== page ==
Why doesn't Java allow generic subclasses of Throwable?

java generics exception language-design

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5 ответа

According to the Java Language Sepecification, 3rd edition:

It is a compile-time error if a generic class is a direct or indirect subclass of Throwable.

I wish to understand why this decision has been made. What's wrong with generic exceptions?

(As far as I know, generics are simply compile-time syntactic sugar, and they will be translated to Object anyway in the .class files, so effectively declaring a generic class is as if everything in it was an Object. Please correct me if I'm wrong.)

Автор: Hosam Aly Источник Размещён: 13.11.2019 11:28

Ответы (5)


149 плюса

Решение

As mark said, the types are not reifiable, which is a problem in the following case:

try {
   doSomeStuff();
} catch (SomeException<Integer> e) {
   // ignore that
} catch (SomeException<String> e) {
   crashAndBurn()
}

Both SomeException<Integer> and SomeException<String> are erased to the same type, there is no way for the JVM to distinguish the exception instances, and therefore no way to tell which catch block should be executed.

Автор: Torsten Marek Размещён: 01.02.2009 06:22

14 плюса

Here is a simple example of how to use the exception:

class IntegerExceptionTest {
  public static void main(String[] args) {
    try {
      throw new IntegerException(42);
    } catch (IntegerException e) {
      assert e.getValue() == 42;
    }
  }
}

The body of the TRy statement throws the exception with a given value, which is caught by the catch clause.

In contrast, the following definition of a new exception is prohibited, because it creates a parameterized type:

class ParametricException<T> extends Exception {  // compile-time error
  private final T value;
  public ParametricException(T value) { this.value = value; }
  public T getValue() { return value; }
}

An attempt to compile the above reports an error:

% javac ParametricException.java
ParametricException.java:1: a generic class may not extend
java.lang.Throwable
class ParametricException<T> extends Exception {  // compile-time error
                                     ^
1 error

This restriction is sensible because almost any attempt to catch such an exception must fail, because the type is not reifiable. One might expect a typical use of the exception to be something like the following:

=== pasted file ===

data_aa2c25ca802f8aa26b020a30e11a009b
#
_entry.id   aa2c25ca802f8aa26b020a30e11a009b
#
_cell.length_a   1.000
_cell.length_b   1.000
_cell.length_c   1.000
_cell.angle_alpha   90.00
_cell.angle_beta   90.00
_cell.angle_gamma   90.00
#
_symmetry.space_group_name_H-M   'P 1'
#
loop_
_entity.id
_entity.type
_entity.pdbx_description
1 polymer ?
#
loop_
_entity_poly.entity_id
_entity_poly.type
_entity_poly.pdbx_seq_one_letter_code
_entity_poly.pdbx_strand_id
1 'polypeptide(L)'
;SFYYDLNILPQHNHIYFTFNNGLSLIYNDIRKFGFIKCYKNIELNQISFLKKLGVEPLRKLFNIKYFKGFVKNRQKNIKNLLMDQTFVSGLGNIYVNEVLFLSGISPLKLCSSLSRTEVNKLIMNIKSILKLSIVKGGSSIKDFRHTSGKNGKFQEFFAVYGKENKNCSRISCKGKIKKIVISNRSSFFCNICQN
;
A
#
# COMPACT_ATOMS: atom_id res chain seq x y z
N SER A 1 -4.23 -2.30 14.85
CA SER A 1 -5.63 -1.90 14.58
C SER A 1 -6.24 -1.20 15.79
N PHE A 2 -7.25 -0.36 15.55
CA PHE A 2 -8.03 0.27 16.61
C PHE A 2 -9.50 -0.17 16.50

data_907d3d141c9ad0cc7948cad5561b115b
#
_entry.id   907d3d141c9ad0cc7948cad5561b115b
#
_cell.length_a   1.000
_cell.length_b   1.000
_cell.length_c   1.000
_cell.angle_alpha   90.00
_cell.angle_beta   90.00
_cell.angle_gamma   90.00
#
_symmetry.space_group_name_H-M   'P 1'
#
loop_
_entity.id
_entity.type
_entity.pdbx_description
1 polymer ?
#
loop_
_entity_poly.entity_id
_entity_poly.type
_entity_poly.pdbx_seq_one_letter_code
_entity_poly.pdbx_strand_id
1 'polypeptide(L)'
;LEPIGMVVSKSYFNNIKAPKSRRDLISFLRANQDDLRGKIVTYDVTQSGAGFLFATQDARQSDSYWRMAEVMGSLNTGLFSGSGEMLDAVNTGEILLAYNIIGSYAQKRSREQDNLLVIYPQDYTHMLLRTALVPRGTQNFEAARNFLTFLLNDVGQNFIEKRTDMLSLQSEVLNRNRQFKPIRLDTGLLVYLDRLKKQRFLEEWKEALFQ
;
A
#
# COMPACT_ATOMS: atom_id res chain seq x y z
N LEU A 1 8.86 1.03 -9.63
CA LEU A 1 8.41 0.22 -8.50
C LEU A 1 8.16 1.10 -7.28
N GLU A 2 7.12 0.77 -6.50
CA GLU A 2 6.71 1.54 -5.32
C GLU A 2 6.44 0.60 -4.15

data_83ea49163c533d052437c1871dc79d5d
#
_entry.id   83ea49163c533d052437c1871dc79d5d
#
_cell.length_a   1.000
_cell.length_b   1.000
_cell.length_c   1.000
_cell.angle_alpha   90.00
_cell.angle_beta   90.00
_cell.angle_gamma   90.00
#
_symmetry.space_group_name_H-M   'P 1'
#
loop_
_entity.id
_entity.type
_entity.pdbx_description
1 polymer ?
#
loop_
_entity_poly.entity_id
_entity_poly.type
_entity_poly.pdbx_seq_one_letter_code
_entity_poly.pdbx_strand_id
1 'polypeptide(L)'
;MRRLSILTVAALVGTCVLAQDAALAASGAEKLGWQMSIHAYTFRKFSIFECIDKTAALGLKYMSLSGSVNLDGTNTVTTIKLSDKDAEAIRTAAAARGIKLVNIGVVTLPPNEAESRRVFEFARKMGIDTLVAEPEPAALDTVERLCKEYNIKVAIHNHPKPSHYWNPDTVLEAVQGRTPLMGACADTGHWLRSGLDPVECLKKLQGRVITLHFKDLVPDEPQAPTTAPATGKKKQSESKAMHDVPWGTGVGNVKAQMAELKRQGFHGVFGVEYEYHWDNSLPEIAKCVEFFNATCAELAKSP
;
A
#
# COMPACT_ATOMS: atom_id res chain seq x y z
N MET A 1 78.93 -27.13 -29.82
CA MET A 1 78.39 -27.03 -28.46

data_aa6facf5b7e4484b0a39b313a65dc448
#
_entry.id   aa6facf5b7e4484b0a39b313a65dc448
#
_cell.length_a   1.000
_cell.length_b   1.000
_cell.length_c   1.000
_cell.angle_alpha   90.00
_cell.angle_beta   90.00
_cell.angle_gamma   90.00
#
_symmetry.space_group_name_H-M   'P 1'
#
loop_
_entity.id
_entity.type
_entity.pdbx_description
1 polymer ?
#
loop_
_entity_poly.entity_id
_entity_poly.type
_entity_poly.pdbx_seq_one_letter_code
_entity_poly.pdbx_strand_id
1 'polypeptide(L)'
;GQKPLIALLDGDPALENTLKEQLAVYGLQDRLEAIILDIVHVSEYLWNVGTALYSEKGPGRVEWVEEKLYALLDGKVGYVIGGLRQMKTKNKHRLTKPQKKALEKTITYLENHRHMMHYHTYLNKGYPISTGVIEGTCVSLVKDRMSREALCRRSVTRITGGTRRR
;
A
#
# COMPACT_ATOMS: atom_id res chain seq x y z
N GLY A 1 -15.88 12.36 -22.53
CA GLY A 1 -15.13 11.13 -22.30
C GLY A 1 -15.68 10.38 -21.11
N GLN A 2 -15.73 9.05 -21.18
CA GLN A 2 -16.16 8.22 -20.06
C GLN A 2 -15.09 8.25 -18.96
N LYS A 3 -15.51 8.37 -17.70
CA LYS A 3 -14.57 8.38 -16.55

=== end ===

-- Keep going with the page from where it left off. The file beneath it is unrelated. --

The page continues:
class ParametricExceptionTest {
  public static void main(String[] args) {
    try {
      throw new ParametricException<Integer>(42);
    } catch (ParametricException<Integer> e) {  // compile-time error
      assert e.getValue()==42;
    }
  }
}

This is not permitted, because the type in the catch clause is not reifiable. At the time of this writing, the Sun compiler reports a cascade of syntax errors in such a case:

% javac ParametricExceptionTest.java
ParametricExceptionTest.java:5: <identifier> expected
    } catch (ParametricException<Integer> e) {
                                ^
ParametricExceptionTest.java:8: ')' expected
  }
  ^
ParametricExceptionTest.java:9: '}' expected
}
 ^
3 errors

Because exceptions cannot be parametric, the syntax is restricted so that the type must be written as an identifier, with no following parameter.

Автор: IAdapter Размещён: 01.02.2009 06:11

13 плюса

It's essentially because it was designed in a bad way.

This issue prevents clean abstract design e.g.,

public interface Repository<ID, E extends Entity<ID>> {

    E getById(ID id) throws EntityNotFoundException<E, ID>;
}

The fact that a catch clause would fail for generics are not reified is no excuse for that. The compiler could simply disallow concrete generic types that extend Throwable or disallow generics inside catch clauses.

Автор: Michele Sollecito Размещён: 09.02.2015 11:21

4 плюса

Generics are checked at compile-time for type-correctness. The generic type information is then removed in a process called type erasure. For example, List<Integer> will be converted to the non-generic type List.

Because of type erasure, type parameters cannot be determined at run-time.

Let's assume you are allowed to extend Throwable like this:

public class GenericException<T> extends Throwable

Now let's consider the following code:

try {
    throw new GenericException<Integer>();
}
catch(GenericException<Integer> e) {
    System.err.println("Integer");
}
catch(GenericException<String> e) {
    System.err.println("String");
}

Due to type erasure, the runtime will not know which catch block to execute.

Therefore it is a compile-time error if a generic class is a direct or indirect subclass of Throwable.

Source: Problems with type erasure

Автор: outdev Размещён: 30.09.2017 11:35

2 плюса

I would expect that it's because there's no way to guarantee the parameterization. Consider the following code:

try
{
    doSomethingThatCanThrow();
}
catch (MyException<Foo> e)
{
    // handle it
}

As you note, parameterization is just syntactic sugar. However, the compiler tries to ensure that parameterization remains consistent across all references to an object in compilation scope. In the case of an exception, the compiler has no way to guarantee that MyException is only thrown from a scope that it is processing.

Автор: kdgregory Размещён: 01.02.2009 06:12
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